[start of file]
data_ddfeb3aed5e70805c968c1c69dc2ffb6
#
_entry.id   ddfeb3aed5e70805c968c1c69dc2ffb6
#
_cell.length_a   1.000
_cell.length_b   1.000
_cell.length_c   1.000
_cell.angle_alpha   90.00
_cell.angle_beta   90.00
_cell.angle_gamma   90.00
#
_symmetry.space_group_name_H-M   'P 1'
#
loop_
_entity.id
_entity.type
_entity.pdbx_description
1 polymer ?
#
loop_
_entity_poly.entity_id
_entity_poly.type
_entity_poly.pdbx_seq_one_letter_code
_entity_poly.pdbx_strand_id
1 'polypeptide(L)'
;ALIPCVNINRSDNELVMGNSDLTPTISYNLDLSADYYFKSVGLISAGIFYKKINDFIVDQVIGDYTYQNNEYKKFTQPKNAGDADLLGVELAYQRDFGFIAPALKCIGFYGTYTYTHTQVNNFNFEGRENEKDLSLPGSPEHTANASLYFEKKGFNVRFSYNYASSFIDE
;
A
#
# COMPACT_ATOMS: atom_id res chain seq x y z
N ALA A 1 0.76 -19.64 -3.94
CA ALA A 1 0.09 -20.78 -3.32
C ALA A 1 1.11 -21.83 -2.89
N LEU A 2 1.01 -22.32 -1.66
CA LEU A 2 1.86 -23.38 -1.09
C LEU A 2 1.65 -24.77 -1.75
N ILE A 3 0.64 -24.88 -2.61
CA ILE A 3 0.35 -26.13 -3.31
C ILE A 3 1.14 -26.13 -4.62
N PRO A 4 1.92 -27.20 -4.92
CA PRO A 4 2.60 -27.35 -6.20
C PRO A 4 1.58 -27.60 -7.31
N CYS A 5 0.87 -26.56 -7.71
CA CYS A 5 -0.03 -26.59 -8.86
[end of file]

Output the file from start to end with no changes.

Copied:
data_ddfeb3aed5e70805c968c1c69dc2ffb6
#
_entry.id   ddfeb3aed5e70805c968c1c69dc2ffb6
#
_cell.length_a   1.000
_cell.length_b   1.000
_cell.length_c   1.000
_cell.angle_alpha   90.00
_cell.angle_beta   90.00
_cell.angle_gamma   90.00
#
_symmetry.space_group_name_H-M   'P 1'
#
loop_
_entity.id
_entity.type
_entity.pdbx_description
1 polymer ?
#
loop_
_entity_poly.entity_id
_entity_poly.type
_entity_poly.pdbx_seq_one_letter_code
_entity_poly.pdbx_strand_id
1 'polypeptide(L)'
;ALIPCVNINRSDNELVMGNSDLTPTISYNLDLSADYYFKSVGLISAGIFYKKINDFIVDQVIGDYTYQNNEYKKFTQPKNAGDADLLGVELAYQRDFGFIAPALKCIGFYGTYTYTHTQVNNFNFEGRENEKDLSLPGSPEHTANASLYFEKKGFNVRFSYNYASSFIDE
;
A
#
# COMPACT_ATOMS: atom_id res chain seq x y z
N ALA A 1 0.76 -19.64 -3.94
CA ALA A 1 0.09 -20.78 -3.32
C ALA A 1 1.11 -21.83 -2.89
N LEU A 2 1.01 -22.32 -1.66
CA LEU A 2 1.86 -23.38 -1.09
C LEU A 2 1.65 -24.77 -1.75
N ILE A 3 0.64 -24.88 -2.61
CA ILE A 3 0.35 -26.13 -3.31
C ILE A 3 1.14 -26.13 -4.62
N PRO A 4 1.92 -27.20 -4.92
CA PRO A 4 2.60 -27.35 -6.20
C PRO A 4 1.58 -27.60 -7.31
N CYS A 5 0.87 -26.56 -7.71
CA CYS A 5 -0.03 -26.59 -8.86